NEW YORK (TheStreet) -- Being right and being wrong are relative terms for investors. You wouldn't know that from the comments on my articles, but it's true.
When I worked in talk radio, we kept this statistic in mind: Less than 1% of our audience actually called into the show. As both a host and listener, this data has allowed me to keep my sanity. If every whacked-out "first-time caller, long-time listener" was somehow representative of the wider audience, I would have checked into Bellevue.
Same goes for comments here. Based on the numbers I have seen, far less than 1% of the readership comments on the typical stock market/business-related article. I know that most of
audience are bright, articulate folks. I wish more of them wrote comments.
In any event, I write my articles for that larger audience we rarely hear from. They, as well as the excellent "diamond-in-the-rough" commenters, keep me going.
That said, there's a recurring theme in the comments' sections of articles: An obsession with being right or wrong. Because it repeats, I have to think that a meaningful portion of the larger audience shares the obsession.
I guess that's a stock market thing, a sports thing and, as such, a guy thing.
In relation to the stock market, I refer to being right or wrong as "a fleeting proposition," for several reasons.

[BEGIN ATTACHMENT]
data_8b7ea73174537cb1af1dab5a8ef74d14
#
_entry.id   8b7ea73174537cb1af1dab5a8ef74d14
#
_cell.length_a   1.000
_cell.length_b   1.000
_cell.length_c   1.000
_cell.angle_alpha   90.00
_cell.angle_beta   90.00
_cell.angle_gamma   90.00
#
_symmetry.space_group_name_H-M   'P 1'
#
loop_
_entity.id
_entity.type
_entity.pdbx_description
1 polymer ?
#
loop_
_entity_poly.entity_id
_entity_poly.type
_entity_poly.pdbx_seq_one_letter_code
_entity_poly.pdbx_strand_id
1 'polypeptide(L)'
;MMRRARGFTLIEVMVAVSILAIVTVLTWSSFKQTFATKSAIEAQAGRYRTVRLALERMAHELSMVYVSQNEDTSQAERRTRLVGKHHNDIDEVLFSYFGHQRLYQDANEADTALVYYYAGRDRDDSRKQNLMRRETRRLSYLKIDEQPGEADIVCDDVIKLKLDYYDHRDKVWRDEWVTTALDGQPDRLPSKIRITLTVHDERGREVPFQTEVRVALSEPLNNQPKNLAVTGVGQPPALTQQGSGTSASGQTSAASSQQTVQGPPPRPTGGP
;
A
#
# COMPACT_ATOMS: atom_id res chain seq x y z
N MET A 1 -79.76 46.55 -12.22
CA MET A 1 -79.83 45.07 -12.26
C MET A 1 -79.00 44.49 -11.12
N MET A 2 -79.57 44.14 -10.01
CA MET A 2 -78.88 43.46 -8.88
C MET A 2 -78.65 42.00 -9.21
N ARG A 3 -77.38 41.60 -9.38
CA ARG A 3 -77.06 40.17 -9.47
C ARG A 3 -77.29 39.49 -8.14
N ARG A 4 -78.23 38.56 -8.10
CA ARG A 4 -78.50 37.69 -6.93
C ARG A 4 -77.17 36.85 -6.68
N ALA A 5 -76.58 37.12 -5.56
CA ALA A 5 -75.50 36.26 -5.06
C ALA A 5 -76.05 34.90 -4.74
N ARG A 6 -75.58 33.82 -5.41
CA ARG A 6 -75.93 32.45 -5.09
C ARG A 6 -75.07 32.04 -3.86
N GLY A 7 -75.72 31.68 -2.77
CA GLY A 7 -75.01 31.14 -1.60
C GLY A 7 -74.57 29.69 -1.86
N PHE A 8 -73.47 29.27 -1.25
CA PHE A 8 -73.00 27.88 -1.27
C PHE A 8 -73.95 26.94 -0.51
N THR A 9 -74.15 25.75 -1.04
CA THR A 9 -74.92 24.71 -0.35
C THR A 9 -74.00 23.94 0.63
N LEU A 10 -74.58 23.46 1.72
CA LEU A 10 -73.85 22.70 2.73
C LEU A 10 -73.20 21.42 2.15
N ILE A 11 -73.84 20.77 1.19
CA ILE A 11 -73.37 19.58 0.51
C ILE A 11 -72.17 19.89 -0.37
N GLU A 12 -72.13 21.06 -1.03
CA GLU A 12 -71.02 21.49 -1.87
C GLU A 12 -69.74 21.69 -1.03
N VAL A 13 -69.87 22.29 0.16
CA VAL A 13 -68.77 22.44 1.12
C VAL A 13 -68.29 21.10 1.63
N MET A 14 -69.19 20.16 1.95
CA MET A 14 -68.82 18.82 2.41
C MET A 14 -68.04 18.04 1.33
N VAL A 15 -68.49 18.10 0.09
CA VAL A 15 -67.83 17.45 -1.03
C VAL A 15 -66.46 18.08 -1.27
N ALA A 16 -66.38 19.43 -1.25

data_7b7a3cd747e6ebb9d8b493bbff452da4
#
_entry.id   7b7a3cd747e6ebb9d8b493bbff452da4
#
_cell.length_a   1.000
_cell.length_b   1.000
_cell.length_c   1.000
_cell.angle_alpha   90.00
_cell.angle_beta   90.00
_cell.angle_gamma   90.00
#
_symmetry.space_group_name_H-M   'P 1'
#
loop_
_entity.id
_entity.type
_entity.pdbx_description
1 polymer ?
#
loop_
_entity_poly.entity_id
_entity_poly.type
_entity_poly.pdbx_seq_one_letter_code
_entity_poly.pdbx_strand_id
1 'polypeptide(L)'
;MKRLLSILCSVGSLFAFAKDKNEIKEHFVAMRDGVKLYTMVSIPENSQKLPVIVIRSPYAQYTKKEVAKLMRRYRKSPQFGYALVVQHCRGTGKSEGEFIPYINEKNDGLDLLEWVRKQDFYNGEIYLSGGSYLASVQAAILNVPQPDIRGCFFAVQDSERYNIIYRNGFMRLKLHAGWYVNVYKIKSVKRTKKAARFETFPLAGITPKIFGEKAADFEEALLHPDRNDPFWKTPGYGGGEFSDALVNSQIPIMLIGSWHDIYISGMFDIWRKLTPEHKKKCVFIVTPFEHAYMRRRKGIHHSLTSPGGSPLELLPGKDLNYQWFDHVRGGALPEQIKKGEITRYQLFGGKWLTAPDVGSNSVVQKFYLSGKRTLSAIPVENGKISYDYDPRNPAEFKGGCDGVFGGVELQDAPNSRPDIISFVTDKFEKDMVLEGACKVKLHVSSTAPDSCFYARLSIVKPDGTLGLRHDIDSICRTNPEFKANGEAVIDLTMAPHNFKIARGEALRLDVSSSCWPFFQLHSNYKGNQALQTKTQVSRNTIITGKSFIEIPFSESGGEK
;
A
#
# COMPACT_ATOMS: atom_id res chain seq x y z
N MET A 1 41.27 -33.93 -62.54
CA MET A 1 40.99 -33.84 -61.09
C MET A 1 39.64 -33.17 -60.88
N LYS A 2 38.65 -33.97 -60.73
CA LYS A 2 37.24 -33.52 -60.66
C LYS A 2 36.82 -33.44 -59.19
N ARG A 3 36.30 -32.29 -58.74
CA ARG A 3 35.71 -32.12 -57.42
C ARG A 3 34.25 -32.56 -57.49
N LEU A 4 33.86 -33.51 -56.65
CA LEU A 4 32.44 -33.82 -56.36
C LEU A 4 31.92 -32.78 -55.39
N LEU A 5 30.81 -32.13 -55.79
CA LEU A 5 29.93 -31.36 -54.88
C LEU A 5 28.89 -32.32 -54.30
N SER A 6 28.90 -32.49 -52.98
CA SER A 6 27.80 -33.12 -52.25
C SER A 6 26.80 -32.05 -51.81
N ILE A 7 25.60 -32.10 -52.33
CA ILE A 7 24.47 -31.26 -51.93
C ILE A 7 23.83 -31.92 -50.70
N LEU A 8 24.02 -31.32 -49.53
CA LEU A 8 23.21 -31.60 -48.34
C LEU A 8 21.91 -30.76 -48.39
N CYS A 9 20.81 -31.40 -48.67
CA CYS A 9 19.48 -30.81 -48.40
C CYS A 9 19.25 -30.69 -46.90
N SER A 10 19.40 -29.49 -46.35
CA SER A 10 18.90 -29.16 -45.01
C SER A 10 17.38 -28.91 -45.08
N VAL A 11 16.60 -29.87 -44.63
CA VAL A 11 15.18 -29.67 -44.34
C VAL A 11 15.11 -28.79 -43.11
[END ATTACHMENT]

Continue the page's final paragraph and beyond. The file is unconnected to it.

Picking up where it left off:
First, on the most practical level, an
bear, at the moment, is "right." If what most of the world thinks will happen actually happens and Apple blows the doors off of its holiday quarter, they'll be, suddenly, "wrong."
Today, I am so dead "wrong" on
that I had people on
offering me free shots. Even though the late Elliott Smith might have been correct when he wrote --
Whiskey works better than beer
-- I would prefer several bottles of
to help take away my pain.
The AAPL and ZNGA examples also help illustrate several key points.
Consider finance and investment articles and discussions an exchange of ideas and perspectives, not stock picks or a macho battle over who is "right or wrong." It's pretty imprecise, anyhow, to assign the same stock selection to such a diverse group of people.
Thursday I wrote an article on
. The strategies that article illustrates -- writing covered calls and selling cash-secured puts -- have several goals.
Taking the speculation out of what is a wholly speculative situation -- the pre-earnings directional bet on a potentially volatile stock amid uncertainty -- tops the list.
If you put one of those two basic options strategies on ahead of Apple's earnings, you were still speculating, but not with quite as much risk. On both trades, the income you collected helped hedge your risk whereas you're not covered by a thing on a straight and solo long or short trade via stock or long call or put via options.
Now, consider ZNGA. Short-term, I could not be more wrong. In some respects,
I am angry that I got burned
. By and large, however, I remain calm, cool and collected with relation to my long position in the stock.
One thing I stressed more than anything is that ZNGA represents a long-term play, where we measure long-term using years, not weeks or months. As such, I organized it in my portfolio as not only a long-term play, but a highly speculative one.
Instead of focusing on right or wrong, we ought to concentrate a bit more on nuts and bolts.
Each month, I earn a certain amount of money. Like most people, I keep a budget. I do not do it formally via